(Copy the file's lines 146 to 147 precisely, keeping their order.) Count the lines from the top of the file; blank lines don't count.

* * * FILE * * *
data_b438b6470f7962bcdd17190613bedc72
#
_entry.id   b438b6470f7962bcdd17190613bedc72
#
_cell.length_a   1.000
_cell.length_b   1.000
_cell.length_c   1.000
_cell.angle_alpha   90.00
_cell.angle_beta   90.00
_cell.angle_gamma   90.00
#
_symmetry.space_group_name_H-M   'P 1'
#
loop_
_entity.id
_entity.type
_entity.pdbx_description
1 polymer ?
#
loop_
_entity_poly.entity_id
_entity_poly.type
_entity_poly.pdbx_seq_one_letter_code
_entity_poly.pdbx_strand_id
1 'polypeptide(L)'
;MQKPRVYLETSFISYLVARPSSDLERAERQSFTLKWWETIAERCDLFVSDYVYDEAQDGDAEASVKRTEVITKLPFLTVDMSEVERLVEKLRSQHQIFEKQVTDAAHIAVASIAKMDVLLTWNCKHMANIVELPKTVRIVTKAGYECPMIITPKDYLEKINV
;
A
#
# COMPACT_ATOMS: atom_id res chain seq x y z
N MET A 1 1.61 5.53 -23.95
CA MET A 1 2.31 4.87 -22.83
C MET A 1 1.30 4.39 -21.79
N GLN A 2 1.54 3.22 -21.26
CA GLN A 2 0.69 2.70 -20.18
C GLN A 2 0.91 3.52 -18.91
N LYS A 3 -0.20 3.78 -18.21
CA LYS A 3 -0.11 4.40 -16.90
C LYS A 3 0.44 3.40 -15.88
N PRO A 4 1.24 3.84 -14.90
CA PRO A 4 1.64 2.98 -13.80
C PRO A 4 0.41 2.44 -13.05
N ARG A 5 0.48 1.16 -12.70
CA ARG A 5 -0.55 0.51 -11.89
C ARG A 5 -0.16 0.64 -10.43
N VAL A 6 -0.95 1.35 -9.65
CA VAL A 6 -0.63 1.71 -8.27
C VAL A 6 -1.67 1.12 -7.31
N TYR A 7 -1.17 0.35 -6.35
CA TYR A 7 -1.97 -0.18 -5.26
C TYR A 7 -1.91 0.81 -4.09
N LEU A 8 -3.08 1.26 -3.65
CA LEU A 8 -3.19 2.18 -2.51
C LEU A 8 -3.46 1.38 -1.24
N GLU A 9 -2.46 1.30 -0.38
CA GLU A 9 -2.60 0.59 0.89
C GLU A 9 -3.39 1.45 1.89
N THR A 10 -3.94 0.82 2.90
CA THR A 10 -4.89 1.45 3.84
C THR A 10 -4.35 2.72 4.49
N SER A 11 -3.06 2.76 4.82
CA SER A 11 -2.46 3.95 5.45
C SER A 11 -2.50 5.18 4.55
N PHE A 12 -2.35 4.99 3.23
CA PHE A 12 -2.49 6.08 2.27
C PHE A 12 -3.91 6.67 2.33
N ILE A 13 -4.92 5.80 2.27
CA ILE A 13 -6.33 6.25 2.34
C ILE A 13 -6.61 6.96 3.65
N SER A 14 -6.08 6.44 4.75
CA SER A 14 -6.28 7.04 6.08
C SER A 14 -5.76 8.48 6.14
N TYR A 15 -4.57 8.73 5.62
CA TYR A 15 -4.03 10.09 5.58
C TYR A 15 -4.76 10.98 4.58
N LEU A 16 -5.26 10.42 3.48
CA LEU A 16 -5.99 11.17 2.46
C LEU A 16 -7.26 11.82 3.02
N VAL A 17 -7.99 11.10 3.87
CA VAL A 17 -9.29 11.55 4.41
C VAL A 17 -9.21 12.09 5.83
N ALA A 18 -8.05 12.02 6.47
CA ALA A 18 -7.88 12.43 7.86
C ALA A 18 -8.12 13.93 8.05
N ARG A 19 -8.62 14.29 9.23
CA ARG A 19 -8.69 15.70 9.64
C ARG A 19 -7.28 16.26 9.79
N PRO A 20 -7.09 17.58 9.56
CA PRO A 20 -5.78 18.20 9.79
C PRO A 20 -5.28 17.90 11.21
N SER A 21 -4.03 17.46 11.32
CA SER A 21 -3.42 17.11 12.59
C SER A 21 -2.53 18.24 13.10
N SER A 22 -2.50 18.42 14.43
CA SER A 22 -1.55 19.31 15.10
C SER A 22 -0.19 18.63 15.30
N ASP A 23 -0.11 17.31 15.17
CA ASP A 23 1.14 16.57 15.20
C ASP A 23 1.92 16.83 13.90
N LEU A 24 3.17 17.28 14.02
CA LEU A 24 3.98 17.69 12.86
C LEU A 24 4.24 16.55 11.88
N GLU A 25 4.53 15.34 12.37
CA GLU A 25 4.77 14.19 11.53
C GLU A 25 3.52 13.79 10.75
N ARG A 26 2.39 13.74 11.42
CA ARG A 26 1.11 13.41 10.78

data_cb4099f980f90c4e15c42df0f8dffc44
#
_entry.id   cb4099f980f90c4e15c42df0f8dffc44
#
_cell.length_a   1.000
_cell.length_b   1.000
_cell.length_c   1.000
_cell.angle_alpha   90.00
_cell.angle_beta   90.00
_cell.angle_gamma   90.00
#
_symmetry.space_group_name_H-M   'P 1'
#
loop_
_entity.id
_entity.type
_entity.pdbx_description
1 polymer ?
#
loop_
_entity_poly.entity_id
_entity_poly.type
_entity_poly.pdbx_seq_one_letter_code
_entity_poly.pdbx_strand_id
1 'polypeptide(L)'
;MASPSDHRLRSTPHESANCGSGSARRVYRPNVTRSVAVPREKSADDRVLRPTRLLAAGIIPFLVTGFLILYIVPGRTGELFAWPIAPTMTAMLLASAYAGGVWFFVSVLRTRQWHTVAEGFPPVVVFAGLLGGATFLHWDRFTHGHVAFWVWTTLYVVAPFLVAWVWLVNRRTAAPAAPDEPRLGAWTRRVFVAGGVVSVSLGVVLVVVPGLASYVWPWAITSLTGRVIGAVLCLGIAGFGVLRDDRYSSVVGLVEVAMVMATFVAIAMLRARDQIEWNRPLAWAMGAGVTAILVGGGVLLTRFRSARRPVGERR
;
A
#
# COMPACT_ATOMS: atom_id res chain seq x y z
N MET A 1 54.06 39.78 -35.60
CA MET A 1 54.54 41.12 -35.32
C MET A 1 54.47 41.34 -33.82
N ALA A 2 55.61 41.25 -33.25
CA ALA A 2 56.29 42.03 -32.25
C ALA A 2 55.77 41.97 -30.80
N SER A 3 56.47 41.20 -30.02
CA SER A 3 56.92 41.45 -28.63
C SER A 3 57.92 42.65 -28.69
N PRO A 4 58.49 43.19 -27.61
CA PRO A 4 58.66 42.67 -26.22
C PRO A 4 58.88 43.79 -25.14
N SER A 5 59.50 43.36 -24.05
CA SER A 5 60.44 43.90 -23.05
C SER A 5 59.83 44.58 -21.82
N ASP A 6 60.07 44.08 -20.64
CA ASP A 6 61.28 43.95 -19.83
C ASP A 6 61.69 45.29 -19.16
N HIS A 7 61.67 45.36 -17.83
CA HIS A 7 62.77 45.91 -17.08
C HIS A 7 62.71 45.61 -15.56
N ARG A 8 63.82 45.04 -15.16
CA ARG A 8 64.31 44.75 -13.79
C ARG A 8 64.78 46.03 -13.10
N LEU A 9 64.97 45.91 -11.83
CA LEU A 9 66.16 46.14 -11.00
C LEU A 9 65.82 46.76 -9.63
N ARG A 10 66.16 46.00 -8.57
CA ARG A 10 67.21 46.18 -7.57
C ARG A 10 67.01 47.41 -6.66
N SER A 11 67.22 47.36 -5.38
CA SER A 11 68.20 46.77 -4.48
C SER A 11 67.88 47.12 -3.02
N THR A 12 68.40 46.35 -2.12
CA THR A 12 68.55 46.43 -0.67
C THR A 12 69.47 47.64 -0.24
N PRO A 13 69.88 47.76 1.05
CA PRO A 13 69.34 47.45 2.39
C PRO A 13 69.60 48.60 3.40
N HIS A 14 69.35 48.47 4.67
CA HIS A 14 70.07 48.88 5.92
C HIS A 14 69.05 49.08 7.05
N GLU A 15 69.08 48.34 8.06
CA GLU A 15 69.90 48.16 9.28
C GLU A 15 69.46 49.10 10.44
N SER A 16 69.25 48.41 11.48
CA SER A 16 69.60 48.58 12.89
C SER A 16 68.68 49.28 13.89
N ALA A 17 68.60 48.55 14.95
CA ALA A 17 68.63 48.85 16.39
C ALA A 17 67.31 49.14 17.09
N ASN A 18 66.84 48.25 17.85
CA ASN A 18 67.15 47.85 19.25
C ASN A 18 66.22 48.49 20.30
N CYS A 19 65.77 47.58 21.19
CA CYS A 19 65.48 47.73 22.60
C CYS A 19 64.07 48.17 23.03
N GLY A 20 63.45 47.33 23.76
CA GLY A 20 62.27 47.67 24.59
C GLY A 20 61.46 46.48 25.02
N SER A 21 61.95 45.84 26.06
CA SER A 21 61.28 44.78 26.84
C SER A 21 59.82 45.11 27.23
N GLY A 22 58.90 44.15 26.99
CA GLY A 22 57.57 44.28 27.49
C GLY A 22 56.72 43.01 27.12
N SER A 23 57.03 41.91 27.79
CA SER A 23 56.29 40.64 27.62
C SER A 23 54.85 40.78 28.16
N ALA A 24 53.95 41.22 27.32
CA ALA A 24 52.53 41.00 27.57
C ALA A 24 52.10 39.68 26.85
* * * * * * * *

C SER A 3 57.92 42.65 -28.69
N PRO A 4 58.49 43.19 -27.61